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Inside Track Insight Sport


Game on


Paris Gourtsoyannis Staff Writer


sportscotland are using local communities to drive the sporting legacy of Glasgow 2014 out across Scotland


Four years ago, when the announcement of Glasgow as the host city brought the promise of multi-million-pound investment in state-of-the- art new sporting facilities and regeneration, Inch Park was a collection of muddy, uneven rugby and football pitches. Te only structure on the site was a rusty abandoned shipping container with ‘Jimbo is tidy’ written on the side in graffiti. As a public space, let alone a sporting venue, Inch Park was profoundly unloved, and could not have felt further from the Glasgow 2014 Commonwealth Games. Today, it is home to three sports clubs, a handful of schools’ PE classes, and as Glasgow 2014 officials celebrated cutting the ribbon on their new headquarters at Commonwealth House last week, local sportsmen and women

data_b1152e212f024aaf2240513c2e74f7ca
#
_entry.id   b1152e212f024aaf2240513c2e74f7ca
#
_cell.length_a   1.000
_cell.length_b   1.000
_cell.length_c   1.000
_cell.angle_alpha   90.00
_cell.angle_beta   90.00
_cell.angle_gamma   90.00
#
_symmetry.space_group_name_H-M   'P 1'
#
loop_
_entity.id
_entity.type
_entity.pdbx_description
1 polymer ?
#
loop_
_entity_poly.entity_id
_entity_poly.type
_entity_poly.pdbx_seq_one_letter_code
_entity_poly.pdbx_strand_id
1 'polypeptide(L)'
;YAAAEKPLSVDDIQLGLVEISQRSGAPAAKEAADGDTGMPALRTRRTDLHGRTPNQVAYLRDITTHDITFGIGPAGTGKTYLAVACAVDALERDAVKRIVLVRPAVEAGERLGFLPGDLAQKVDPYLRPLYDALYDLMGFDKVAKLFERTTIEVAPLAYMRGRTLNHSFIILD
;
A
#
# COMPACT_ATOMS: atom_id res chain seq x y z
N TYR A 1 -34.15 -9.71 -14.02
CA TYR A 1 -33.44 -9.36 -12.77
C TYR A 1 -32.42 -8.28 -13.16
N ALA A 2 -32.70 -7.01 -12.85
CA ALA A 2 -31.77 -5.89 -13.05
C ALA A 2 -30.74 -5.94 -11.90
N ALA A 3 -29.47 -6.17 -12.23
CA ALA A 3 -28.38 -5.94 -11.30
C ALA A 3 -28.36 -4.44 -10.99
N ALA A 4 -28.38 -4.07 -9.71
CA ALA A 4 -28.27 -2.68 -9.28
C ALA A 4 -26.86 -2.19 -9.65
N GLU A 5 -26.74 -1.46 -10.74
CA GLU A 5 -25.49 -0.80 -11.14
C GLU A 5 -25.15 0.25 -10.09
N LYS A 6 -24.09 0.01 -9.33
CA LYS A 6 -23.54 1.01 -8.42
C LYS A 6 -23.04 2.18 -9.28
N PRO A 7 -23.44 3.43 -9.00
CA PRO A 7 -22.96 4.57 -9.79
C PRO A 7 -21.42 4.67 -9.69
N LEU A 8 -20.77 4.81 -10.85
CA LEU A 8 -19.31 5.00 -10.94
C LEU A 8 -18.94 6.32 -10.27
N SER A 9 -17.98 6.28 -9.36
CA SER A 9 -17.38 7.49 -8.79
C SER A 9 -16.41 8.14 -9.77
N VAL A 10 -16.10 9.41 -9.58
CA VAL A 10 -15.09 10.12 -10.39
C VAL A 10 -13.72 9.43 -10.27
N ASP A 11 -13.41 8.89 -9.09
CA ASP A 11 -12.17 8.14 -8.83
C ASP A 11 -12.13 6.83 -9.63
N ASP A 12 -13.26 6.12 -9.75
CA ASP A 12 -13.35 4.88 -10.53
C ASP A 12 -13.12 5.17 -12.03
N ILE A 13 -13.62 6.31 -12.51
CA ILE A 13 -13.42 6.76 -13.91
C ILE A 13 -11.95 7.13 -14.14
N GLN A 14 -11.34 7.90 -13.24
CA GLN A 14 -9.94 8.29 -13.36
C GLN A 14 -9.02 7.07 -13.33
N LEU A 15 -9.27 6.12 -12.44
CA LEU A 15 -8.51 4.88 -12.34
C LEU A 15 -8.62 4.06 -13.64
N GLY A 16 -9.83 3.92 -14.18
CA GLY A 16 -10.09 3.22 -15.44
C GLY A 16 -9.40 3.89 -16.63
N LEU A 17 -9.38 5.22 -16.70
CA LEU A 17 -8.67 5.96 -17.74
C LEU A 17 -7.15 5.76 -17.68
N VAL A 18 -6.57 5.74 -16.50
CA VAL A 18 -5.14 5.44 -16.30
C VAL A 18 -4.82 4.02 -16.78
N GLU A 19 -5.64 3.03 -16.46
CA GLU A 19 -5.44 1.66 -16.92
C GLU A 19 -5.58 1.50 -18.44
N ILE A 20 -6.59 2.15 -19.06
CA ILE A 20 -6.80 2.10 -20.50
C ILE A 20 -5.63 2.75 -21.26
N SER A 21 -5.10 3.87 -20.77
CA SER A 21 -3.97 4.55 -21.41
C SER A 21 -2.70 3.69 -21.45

were getting the run of a new clubhouse at Inch Park, complete with changing facilities and an indoor gym space. As unlikely as it must have seemed when the Games were awarded, that small corner of south Edinburgh has been propelled to the forefront of the Scottish Government’s plans to shape a legacy for Glasgow 2014 – and it joins scores of communities across Scotland that are set to enjoy the benefits of the Glasgow event. Te changes at Inch Park have been made possible by the community sports hub programme, a £1.5m-a-year plan to create flexible, sustainable, community-led spaces for sport and recreation in every one of Scotland’s 32 local authority areas. “It came about as we were thinking through with our partners what


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